On this day in history, the 16th July 1546, Anne Askew, John Lascelles and two other Protestants were burned at the stake at Smithfield for heresy. Anne had been so severely tortured on the rack that she had to be carried to the stake and her body supported on the stake by a seat, but she refused to name any names (Catherine Parr was the name her torturers were looking for) and she died bravely for her faith.

You can read more about Anne Askew and see clips from her arrest and execution from “The Tudors” Season 4 in my article “Anne Askew Sentenced to Death”.

RIP Anne, John and friends.

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One thought on “The Burning of Anne Askew”
  1. Catherine Parr was not the only one Stephen Gardiner was aiming for; he was the godfather of Catherine Willoughby, Duchess of Suffolk. She was his goddaughter, and the two were known to have disliked one another intensely. Gardiner thought she was an uppity heretic, and the Duchess had a sharp tongue she frequently used on Gardiner.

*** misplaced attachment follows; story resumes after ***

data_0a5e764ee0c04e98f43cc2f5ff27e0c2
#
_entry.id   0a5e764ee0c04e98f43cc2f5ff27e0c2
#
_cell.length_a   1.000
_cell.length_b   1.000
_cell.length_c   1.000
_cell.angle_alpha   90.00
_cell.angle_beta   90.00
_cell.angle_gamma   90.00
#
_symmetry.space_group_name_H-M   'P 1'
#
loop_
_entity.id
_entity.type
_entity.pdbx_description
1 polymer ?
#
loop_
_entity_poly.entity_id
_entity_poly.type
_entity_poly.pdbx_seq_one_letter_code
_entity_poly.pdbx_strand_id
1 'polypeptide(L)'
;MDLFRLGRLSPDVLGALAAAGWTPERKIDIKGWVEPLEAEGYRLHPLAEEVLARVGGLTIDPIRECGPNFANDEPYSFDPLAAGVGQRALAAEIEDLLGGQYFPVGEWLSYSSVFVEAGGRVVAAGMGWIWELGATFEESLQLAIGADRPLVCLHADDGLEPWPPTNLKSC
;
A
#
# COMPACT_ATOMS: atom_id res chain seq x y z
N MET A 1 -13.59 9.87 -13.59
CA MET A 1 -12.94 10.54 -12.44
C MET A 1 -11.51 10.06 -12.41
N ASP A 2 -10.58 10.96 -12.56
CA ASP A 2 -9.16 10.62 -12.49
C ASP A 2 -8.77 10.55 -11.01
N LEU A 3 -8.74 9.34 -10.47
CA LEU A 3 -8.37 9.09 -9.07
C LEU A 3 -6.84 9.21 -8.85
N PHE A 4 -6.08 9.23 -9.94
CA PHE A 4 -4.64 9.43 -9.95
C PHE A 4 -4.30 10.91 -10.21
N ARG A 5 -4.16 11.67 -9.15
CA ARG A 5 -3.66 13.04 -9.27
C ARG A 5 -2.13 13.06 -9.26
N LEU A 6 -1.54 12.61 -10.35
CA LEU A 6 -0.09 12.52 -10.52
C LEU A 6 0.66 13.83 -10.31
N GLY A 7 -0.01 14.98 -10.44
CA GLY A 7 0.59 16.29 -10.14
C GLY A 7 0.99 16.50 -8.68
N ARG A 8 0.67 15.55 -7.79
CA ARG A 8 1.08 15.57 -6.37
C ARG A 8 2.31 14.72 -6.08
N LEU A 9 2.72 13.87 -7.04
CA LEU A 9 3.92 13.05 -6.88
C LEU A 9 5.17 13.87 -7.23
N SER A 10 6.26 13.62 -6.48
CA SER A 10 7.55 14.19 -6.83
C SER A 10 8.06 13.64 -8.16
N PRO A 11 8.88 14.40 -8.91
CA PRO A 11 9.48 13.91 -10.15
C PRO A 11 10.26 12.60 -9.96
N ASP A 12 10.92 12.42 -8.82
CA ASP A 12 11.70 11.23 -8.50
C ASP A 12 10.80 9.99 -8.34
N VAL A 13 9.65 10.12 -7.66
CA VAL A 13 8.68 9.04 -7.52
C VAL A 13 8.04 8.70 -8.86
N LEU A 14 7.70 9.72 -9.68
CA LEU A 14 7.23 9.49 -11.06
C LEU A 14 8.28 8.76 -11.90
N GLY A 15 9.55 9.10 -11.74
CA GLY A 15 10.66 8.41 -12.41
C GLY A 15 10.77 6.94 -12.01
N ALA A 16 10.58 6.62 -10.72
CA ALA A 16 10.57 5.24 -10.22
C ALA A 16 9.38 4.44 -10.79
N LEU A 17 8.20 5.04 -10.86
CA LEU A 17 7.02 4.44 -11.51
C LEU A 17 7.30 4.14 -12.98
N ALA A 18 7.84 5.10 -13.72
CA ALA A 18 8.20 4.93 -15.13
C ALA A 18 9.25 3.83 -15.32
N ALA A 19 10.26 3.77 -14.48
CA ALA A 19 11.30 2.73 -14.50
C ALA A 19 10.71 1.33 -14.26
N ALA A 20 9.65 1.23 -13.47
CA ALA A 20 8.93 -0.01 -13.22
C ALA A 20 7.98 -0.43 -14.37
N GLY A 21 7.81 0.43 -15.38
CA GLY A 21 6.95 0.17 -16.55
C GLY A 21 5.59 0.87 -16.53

Anne Askew was a lower level noblewoman, and did not have the power and prestige the two Catherines had to protect her. But she was a very strong, intelligent, and passionate reformer, and probably held her tongue, because she wanted the work of the reformers to go on.

    John Lascelles – wasn’t he the man who reported his sister Mary Hall’s testimony against Kathryn Howard, which eventually led to Kathryn’s execution?

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